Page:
RC: This is a really huge question, and I think it can be profitably divided into two levels. So at the level of the individual: very little. I don't feel that being a woman has had much impact on the path I've taken through education and life, I've usually been in somewhat male-dominated areas (e.g. the sciences), and I've never felt that I'm less skilled than my male colleagues. But at a societal level, it's very hard to disown the biological imperative, because women by definition are the child-bearers. Given the length of human gestation and nursing, that's a huge chunk out of the life of any woman who wants to raise kids, and I think a huge amount of what we'd now consider sexist behaviour can be traced back to those very early roots. That's the fundamental reason that "equal" or "fair" treatment is never going to be the same as just treating everyone identically.
- In the same way that the woman, to whom I referred in my article, was said to be 'hardwired' to learn foreign languages easily, men and women are said to be 'hardwired' to behave in certain ways. Do you agree with that idea or not?
DB: When my first child – a boy – was born, I was determined to raise him in as non-sexist a way as possible. I wanted to prove that boys could be just as interested in so-called feminine activities and objects as girls were, so I filled his toy box with dolls and a whole lot of what I thought were gender-neutral play things – the stackable rings, the puzzles, the books and plastic animals. I vowed never to give him anything to play with that resembled a weapon and really thought I would end up with a sensitive boy in tune with his softer side, able to recognize the futility of violence and inclined to helpfulness and caring.
He wasn’t interested in the dolls. At all. I tried various kinds, shapes, colours, sizes, but none of them attracted his attention.
Anything that involved physical dexterity and construction was appealing, and as I whizzed down the aisles of the local hypermarket, he grabbed desperately at displays of toy cars. I began to realize that no matter what I might want my son to be interested in, he was having none of the ‘girly’ stuff. Toy guns were still out of the question, and I could console myself with the knowledge that, even if he was on a man-track, I would keep violence out of his world. Until the day, at about eighteen months of age, when he bit the corner off a rectangular cookie, held it by the whole end and pointed it at my forehead. Bang-bang!! The gig was up. I had a boy who was only interested in ‘typically male’ pursuits and nothing I did was going to make a blind bit of difference. Twenty-seven years later, that’s still true.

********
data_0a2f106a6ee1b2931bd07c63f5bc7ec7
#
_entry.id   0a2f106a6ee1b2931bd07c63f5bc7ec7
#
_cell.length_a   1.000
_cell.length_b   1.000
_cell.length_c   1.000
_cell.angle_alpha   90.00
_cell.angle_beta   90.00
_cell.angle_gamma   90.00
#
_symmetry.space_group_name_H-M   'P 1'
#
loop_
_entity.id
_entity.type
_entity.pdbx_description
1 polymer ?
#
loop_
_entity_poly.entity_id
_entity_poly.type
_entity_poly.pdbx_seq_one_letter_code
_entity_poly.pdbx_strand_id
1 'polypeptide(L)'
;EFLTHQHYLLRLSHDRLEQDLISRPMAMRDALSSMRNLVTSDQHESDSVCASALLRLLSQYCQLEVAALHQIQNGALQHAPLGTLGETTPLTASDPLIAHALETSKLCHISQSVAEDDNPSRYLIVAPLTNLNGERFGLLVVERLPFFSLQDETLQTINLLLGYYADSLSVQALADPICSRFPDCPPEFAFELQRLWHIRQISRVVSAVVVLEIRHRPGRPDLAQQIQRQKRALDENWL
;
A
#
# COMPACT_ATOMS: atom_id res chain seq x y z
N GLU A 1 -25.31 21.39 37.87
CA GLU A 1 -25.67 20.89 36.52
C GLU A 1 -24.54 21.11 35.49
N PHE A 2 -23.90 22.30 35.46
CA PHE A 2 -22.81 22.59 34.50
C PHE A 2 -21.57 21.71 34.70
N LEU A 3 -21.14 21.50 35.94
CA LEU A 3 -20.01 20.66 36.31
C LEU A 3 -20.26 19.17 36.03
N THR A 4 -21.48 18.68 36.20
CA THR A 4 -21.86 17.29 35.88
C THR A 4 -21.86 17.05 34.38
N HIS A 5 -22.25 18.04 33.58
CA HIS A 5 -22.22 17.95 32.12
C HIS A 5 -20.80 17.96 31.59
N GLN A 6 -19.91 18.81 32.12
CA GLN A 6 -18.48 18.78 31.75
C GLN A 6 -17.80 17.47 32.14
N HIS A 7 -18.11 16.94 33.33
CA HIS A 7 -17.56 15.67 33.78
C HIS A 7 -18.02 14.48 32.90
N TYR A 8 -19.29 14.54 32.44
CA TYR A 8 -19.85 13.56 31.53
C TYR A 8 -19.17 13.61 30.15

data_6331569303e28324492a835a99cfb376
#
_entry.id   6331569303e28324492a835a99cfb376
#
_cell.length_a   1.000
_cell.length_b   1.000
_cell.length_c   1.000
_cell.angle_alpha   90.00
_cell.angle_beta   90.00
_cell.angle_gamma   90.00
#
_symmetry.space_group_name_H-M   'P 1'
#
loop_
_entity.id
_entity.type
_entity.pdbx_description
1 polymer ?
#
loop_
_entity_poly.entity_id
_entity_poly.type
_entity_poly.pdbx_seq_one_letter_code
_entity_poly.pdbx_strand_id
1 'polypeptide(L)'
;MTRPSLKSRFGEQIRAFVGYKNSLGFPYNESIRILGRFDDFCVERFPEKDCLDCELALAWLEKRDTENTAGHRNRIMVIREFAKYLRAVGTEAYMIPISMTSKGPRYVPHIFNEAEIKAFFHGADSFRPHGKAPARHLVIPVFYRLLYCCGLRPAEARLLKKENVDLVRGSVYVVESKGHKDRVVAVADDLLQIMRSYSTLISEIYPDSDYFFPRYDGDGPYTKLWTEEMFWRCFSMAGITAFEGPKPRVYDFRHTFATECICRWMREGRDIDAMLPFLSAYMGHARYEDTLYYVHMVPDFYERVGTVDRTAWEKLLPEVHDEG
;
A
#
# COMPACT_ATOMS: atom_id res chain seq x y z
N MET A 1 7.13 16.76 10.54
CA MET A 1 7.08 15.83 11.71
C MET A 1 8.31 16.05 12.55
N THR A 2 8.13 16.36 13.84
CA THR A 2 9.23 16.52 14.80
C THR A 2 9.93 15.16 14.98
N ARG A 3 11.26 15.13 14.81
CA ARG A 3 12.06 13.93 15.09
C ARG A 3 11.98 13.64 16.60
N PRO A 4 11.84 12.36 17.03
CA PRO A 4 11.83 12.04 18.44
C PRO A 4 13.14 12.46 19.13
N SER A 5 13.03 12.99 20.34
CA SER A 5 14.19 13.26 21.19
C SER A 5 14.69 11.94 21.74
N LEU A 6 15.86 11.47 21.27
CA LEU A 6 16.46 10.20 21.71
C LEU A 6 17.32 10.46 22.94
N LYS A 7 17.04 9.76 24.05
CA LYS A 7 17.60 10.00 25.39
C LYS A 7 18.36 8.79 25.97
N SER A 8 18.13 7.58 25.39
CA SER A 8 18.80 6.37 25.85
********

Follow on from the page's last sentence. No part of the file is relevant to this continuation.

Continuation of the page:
So to your question of hardwiring, I would say that it’s definitely the basis for most interests and abilities, although there is lots of room to introduce other options. I am most probably hard-wired to do my own plumbing, basic car repairs and simple building projects not only because I had the example of a very capable mother who wielded an effective hammer, but because I was just born with an inclination to do those kinds of things. Although, having two older brothers may have conditioned me to believe that I had to compete on their terms in order to be taken seriously!
RC: I've got a linguistic background and I'd say that almost everyone is hardwired to pick up languages (the exceptions being where there is brain damage or some other definite problem). People who think they're bad at languages have usually been taught badly, and almost certainly haven't had the chance to learn in an immersive setting. I'm not sure if it's safe to draw a direct parallel to the gender question, because there *is* a biological difference between men and women; we're just debating what the effect is. I only have experience of being a woman, so it's very hard to know in what ways I'd be different if I had a different set of chromosomes, but I can say with certainty that my personality changes - in a small but measurable way - over the course of each month, in a way that I assume is down to hormones. So I find it hard to believe that having a completely different set of hormones wouldn't make any difference. That's not really about skills and abilities, more about personality shifts: for example, there are a couple of days of each cycle in which I'm incredibly impatient. It's also important to keep in mind, when considering any question like this, that we're dealing with two massively overlapping sets: any inherent gender difference will express itself only as the difference in the distribution of characteristics across the whole of these two sets. The individual variation for any given characteristic seems, in my experience, to be sufficiently large as to overwhelm the group characteristics. Let's think about sport for a moment: the average differences between men and women in strength and speed are significant enough that most sports are separated by gender, but a female Olympic runner could easily outrun the average man. I think you're more interested in the mental angle in this debate, but the statistics work the same way. Unfortunately, statistics tends not to sell as well as big headline statements of the "Men Are From Mars" style.